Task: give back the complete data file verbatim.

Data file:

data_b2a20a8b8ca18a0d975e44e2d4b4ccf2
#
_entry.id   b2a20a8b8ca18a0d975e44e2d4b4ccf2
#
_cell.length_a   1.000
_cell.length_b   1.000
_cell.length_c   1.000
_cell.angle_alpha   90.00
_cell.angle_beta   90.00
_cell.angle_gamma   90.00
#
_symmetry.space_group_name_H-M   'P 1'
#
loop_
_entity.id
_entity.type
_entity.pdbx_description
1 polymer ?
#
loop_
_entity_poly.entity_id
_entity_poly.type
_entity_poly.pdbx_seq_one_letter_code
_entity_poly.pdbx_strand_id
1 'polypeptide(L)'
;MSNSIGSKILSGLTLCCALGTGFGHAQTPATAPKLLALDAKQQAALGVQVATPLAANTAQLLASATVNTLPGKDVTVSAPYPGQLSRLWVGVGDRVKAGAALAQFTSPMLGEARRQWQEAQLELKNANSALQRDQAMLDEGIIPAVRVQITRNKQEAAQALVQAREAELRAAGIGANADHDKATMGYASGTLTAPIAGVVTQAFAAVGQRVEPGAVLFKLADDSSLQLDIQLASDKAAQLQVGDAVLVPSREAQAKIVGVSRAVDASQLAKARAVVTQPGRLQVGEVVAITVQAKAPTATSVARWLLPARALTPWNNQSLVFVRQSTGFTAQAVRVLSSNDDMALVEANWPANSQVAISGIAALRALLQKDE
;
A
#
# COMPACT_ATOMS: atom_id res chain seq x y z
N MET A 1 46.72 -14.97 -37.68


data_b2a20a8b8ca18a0d975e44e2d4b4ccf2
#
_entry.id   b2a20a8b8ca18a0d975e44e2d4b4ccf2
#
_cell.length_a   1.000
_cell.length_b   1.000
_cell.length_c   1.000
_cell.angle_alpha   90.00
_cell.angle_beta   90.00
_cell.angle_gamma   90.00
#
_symmetry.space_group_name_H-M   'P 1'
#
loop_
_entity.id
_entity.type
_entity.pdbx_description
1 polymer ?
#
loop_
_entity_poly.entity_id
_entity_poly.type
_entity_poly.pdbx_seq_one_letter_code
_entity_poly.pdbx_strand_id
1 'polypeptide(L)'
;MSNSIGSKILSGLTLCCALGTGFGHAQTPATAPKLLALDAKQQAALGVQVATPLAANTAQLLASATVNTLPGKDVTVSAPYPGQLSRLWVGVGDRVKAGAALAQFTSPMLGEARRQWQEAQLELKNANSALQRDQAMLDEGIIPAVRVQITRNKQEAAQALVQAREAELRAAGIGANADHDKATMGYASGTLTAPIAGVVTQAFAAVGQRVEPGAVLFKLADDSSLQLDIQLASDKAAQLQVGDAVLVPSREAQAKIVGVSRAVDASQLAKARAVVTQPGRLQVGEVVAITVQAKAPTATSVARWLLPARALTPWNNQSLVFVRQSTGFTAQAVRVLSSNDDMALVEANWPANSQVAISGIAALRALLQKDE
;
A
#
# COMPACT_ATOMS: atom_id res chain seq x y z
N MET A 1 46.72 -14.97 -37.68